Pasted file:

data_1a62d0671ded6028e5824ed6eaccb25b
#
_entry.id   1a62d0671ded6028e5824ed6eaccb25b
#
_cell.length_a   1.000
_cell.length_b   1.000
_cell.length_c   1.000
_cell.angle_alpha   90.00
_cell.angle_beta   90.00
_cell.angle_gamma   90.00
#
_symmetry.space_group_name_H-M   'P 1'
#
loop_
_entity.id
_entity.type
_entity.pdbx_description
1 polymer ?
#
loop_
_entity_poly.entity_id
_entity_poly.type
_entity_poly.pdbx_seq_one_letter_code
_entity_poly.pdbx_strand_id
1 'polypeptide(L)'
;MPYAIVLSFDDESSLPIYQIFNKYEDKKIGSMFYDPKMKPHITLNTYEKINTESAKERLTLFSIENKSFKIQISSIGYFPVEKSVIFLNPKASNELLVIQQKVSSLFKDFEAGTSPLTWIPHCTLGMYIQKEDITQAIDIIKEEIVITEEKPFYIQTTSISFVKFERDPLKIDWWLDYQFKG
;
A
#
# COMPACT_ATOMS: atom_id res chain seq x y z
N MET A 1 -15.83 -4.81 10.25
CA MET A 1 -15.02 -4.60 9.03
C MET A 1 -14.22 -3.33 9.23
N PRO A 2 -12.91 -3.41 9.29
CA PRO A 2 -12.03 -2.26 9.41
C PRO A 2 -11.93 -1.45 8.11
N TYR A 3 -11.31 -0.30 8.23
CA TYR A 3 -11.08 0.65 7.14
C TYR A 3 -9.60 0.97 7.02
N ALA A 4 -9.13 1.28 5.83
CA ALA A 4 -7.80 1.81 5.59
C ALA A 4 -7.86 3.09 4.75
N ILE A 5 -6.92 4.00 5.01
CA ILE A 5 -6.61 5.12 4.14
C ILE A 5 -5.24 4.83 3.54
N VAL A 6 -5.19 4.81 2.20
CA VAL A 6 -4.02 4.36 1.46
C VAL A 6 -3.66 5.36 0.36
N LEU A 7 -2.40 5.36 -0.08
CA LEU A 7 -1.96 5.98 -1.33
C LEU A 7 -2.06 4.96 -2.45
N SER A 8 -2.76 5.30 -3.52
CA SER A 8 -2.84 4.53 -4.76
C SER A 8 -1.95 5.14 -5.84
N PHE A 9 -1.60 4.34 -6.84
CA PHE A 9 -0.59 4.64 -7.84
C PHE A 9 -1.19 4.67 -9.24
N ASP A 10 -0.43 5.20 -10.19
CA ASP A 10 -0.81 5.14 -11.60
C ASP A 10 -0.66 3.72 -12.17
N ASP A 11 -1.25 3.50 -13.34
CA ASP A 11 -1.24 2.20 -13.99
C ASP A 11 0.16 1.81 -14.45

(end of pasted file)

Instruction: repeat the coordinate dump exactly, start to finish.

data_1a62d0671ded6028e5824ed6eaccb25b
#
_entry.id   1a62d0671ded6028e5824ed6eaccb25b
#
_cell.length_a   1.000
_cell.length_b   1.000
_cell.length_c   1.000
_cell.angle_alpha   90.00
_cell.angle_beta   90.00
_cell.angle_gamma   90.00
#
_symmetry.space_group_name_H-M   'P 1'
#
loop_
_entity.id
_entity.type
_entity.pdbx_description
1 polymer ?
#
loop_
_entity_poly.entity_id
_entity_poly.type
_entity_poly.pdbx_seq_one_letter_code
_entity_poly.pdbx_strand_id
1 'polypeptide(L)'
;MPYAIVLSFDDESSLPIYQIFNKYEDKKIGSMFYDPKMKPHITLNTYEKINTESAKERLTLFSIENKSFKIQISSIGYFPVEKSVIFLNPKASNELLVIQQKVSSLFKDFEAGTSPLTWIPHCTLGMYIQKEDITQAIDIIKEEIVITEEKPFYIQTTSISFVKFERDPLKIDWWLDYQFKG
;
A
#
# COMPACT_ATOMS: atom_id res chain seq x y z
N MET A 1 -15.83 -4.81 10.25
CA MET A 1 -15.02 -4.60 9.03
C MET A 1 -14.22 -3.33 9.23
N PRO A 2 -12.91 -3.41 9.29
CA PRO A 2 -12.03 -2.26 9.41
C PRO A 2 -11.93 -1.45 8.11
N TYR A 3 -11.31 -0.30 8.23
CA TYR A 3 -11.08 0.65 7.14
C TYR A 3 -9.60 0.97 7.02
N ALA A 4 -9.13 1.28 5.83
CA ALA A 4 -7.80 1.81 5.59
C ALA A 4 -7.86 3.09 4.75
N ILE A 5 -6.92 4.00 5.01
CA ILE A 5 -6.61 5.12 4.14
C ILE A 5 -5.24 4.83 3.54
N VAL A 6 -5.19 4.81 2.20
CA VAL A 6 -4.02 4.36 1.46
C VAL A 6 -3.66 5.36 0.36
N LEU A 7 -2.40 5.36 -0.08
CA LEU A 7 -1.96 5.98 -1.33
C LEU A 7 -2.06 4.96 -2.45
N SER A 8 -2.76 5.30 -3.52
CA SER A 8 -2.84 4.53 -4.76
C SER A 8 -1.95 5.14 -5.84
N PHE A 9 -1.60 4.34 -6.84
CA PHE A 9 -0.59 4.64 -7.84
C PHE A 9 -1.19 4.67 -9.24
N ASP A 10 -0.43 5.20 -10.19
CA ASP A 10 -0.81 5.14 -11.60
C ASP A 10 -0.66 3.72 -12.17
N ASP A 11 -1.25 3.50 -13.34
CA ASP A 11 -1.24 2.20 -13.99
C ASP A 11 0.16 1.81 -14.45